The Sound Of White Noise (Elektra ‘93) Rating: B+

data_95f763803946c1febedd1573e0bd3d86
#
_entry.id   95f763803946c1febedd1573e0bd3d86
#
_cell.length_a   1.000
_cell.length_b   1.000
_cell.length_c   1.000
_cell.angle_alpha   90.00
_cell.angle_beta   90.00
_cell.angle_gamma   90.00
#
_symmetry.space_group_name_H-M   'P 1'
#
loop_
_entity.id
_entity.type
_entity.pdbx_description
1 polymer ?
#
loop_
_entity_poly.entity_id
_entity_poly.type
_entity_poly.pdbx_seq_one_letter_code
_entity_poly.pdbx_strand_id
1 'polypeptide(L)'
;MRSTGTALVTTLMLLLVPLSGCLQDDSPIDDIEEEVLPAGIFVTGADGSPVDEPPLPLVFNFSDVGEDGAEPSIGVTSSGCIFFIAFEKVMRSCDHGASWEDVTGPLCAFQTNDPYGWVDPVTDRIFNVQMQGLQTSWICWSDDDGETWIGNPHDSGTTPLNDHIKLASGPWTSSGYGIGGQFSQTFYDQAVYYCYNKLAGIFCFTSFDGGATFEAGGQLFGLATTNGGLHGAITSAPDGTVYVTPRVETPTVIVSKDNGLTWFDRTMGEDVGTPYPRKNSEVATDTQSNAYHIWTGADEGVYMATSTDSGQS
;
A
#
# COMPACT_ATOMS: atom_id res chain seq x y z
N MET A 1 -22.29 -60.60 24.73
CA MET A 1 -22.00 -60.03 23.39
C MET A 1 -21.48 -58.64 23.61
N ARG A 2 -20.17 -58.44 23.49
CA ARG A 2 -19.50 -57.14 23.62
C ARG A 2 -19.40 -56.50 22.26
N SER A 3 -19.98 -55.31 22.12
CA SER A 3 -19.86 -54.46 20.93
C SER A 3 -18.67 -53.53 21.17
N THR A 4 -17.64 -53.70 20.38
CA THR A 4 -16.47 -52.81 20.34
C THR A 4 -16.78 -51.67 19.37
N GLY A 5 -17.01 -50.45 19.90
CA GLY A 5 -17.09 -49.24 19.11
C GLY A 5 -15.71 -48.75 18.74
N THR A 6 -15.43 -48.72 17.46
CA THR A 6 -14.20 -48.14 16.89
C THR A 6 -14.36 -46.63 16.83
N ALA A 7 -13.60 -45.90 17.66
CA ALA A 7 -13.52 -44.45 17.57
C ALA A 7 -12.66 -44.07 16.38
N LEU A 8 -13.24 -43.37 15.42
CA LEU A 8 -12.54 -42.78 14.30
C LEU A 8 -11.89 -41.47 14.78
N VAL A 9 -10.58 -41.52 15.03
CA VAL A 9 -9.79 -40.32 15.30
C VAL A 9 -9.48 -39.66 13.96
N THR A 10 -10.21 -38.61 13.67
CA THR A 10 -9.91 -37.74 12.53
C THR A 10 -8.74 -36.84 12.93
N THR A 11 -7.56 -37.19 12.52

Sensing that a creative lull had enveloped the band (feel free to skip 1987's I'm The Man EP and 1991's odds n' sods collection Attack Of The Killer B's; you won't be sorry), Anthrax severed ties with Joey Belladonna and stole John Bush from Armored Saint. Now Anthrax was ready to kick down the doors and head into the ‘90s full steam ahead, with guns a blazing. Emboldened by a more gruff voiced and forceful (if less distinctive) lead vocalist, a great production job from Dave Jerden, and a pummeling drum performance from Benante, the group relies less on thrash tendencies and guitar solos and instead incorporates industrial touches, striking a nicely updated mix that still hits bloody hard. Killer tracks such as “Only” (for my money the band's best song ever), “Room For One More,” and “Packaged Rebellion” ride catchy choruses that are missing from too many of the other tracks here, but standout performances by all makes every song register on some level. Influenced by the massive success of Metallica's Black Album and grunge, the band slows down the tempo at times, and they even attempt an atmospheric ballad on "Black Lodge," though the intensity level remains high throughout. Explosive and angry (sample lyric: "the only thing that makes me smile is your pain"), this menacing album's main flaw is its overly long length, as The Sound Of White Noise starts to sound like more of the same after a while (sound familiar?). Longtime fans should be pleased, though, since this is a sweaty, bare knuckled effort that’s worthy of both respect and admiration, as the band changed with the times and came out on the other side all the better for it. Alas, for whatever reason, subsequent albums have pretty much tanked, and as previously noted I lost interest somewhere along the way (maybe I've never forgiven them for helping birth rap metal with "I'm The Man" and "Bring The Noise"?). Truth is, after the anthrax scares that plagued America in late 2001, this New York band is now arguably more notorious for their name than for anything else. As of 2010, since 1999 Anthrax has had six compilations, three live albums (and as many lead singers with Bush and Belladonna joining and leaving and Dan Nelson joining for a brief stint), and a whopping one album of original material. They can still bring it live, however, that much I can vouch for, having seen them open for Megadeth and Slayer with Belladonna back in tow on October 8, 2010 (they played a short but impressive set in front of their hometown New York fans).